That evening, I started vomiting and had severe diarrhoea, as did two of my friends. I will never forget the intense abdominal cramps that came with it, and how weak I became due to dehydration. I was in such a sorry state that we had to extend our stay in Nyaungshwe for two additional days – during which all I could do was lie in bed and make frequent trips to the toilet.
As food borne illness is one of the most common maladies that affect travellers in Southeast Asia, always bring along medications for diarrhoea, vomiting and stomach discomfort on all your trips
A few days later, I met a friend in Yangon, who hails from the Shan State and told her about my experience in Nyaungshwe. According to her, I’d most probably gotten it from the lunch at the floating restaurant, where it’s common to use the untreated (and probably contaminated) lake water to prepare food.
- Make sure to drink only purified water when in Myanmar. The safer option is to go for bottled water – check that the seal on the bottle is intact, to avoid drinking contaminated or re-bottled water. Avoid ice if possible, especially when you aren’t sure of the source of the water.
- As food borne illness is one of the most common maladies that affect travellers in Southeast Asia, always bring along medications for diarrhoea, vomiting and stomach discomfort on all your trips. Ideally, bring brands that you have taken before and know for sure your body does not have any adverse reaction to. Trying out a new medication while travelling is never a good idea!
- It is not recommended to purchase medication over the counter in Myanmar as counterfeit and substandard drugs are fairly common.
- Healthcare infrastructure in Myanmar is quite disappointing, and local hospitals should only be considered if your condition cannot be self-treated by the medications you carry. Keep your embassy and insurance company contact information with you at all times.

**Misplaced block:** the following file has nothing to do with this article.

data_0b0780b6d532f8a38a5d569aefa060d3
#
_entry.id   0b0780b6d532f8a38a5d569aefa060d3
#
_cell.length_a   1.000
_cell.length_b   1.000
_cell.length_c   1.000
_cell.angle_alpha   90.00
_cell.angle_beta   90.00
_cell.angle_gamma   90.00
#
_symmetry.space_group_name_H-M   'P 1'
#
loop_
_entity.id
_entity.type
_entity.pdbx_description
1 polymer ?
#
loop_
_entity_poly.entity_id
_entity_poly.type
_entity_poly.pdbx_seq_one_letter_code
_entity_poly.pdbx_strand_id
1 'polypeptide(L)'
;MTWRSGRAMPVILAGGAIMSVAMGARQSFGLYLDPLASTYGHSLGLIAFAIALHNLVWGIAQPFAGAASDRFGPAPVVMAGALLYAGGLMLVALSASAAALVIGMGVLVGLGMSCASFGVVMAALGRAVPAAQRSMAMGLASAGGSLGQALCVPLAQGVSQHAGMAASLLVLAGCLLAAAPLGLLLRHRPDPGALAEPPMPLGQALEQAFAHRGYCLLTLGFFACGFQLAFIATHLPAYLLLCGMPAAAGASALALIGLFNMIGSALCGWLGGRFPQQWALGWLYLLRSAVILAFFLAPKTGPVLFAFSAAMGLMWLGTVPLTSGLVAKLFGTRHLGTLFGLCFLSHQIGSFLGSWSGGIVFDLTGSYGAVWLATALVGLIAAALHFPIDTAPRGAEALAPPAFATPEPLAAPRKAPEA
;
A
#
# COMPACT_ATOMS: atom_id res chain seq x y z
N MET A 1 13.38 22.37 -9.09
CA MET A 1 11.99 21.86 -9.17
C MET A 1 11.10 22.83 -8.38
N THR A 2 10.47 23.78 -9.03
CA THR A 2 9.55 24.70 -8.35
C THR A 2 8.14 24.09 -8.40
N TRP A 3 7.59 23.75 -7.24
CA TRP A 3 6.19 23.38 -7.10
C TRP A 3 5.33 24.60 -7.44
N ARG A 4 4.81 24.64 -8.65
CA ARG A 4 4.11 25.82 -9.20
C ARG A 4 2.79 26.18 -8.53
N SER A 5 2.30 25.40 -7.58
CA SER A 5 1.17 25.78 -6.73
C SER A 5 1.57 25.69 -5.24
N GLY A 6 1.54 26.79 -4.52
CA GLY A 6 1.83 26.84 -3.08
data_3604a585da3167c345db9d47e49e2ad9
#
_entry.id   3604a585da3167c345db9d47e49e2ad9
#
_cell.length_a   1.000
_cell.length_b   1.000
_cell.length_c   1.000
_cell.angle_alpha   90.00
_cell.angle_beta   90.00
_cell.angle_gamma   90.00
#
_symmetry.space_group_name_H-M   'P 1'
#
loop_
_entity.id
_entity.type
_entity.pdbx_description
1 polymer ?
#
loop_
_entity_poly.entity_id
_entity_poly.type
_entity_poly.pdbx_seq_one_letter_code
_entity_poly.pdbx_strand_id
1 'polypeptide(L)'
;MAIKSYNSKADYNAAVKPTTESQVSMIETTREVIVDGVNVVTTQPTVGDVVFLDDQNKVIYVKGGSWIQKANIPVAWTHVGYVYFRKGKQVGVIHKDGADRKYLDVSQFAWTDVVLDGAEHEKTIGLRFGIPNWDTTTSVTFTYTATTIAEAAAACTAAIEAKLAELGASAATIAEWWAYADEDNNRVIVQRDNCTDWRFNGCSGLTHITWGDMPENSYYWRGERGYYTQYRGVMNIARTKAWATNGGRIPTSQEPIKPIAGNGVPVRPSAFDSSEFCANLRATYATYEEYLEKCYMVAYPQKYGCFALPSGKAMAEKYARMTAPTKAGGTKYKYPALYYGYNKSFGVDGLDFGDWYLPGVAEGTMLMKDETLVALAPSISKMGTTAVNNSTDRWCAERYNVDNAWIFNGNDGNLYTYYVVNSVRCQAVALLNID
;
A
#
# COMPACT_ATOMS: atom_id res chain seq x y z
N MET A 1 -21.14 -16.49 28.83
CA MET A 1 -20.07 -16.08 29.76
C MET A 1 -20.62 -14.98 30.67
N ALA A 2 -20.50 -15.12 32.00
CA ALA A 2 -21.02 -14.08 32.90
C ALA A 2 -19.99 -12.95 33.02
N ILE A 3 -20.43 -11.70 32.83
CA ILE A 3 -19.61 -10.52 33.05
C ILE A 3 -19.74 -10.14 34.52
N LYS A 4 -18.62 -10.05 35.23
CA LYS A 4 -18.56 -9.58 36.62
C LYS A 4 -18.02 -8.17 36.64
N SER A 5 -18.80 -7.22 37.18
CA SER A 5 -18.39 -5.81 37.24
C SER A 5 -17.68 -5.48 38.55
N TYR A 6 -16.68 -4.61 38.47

Eat, drink, and be wary – China
It was the eve of Chinese New Year, in 2012, and I was on my first backpacking trip to China. I was on my way to Yuanyang County in the Yunnan Province, which is famous for it’s mesmerising terraced paddy fields, and arrived just before the reunion dinner at the guesthouse I had booked to stay in. It’s owned by a local Chinese family, and they had put out an elaborate spread of homecooked festive dishes along with the infamous baijiu (Chinese rice liquor), which had an alcoholic content of around 60%.
The host family was extremely hospitable and constantly made sure I was well fed. I think I must have polished off at least half a bottle of baijiu that evening. I certainly didn’t have trouble sleeping, but woke up in the middle of the night and threw up my entire dinner. The next day, I had a burning sensation in the stomach that lasted all day. It was truly the worse hangover I had ever had in my life.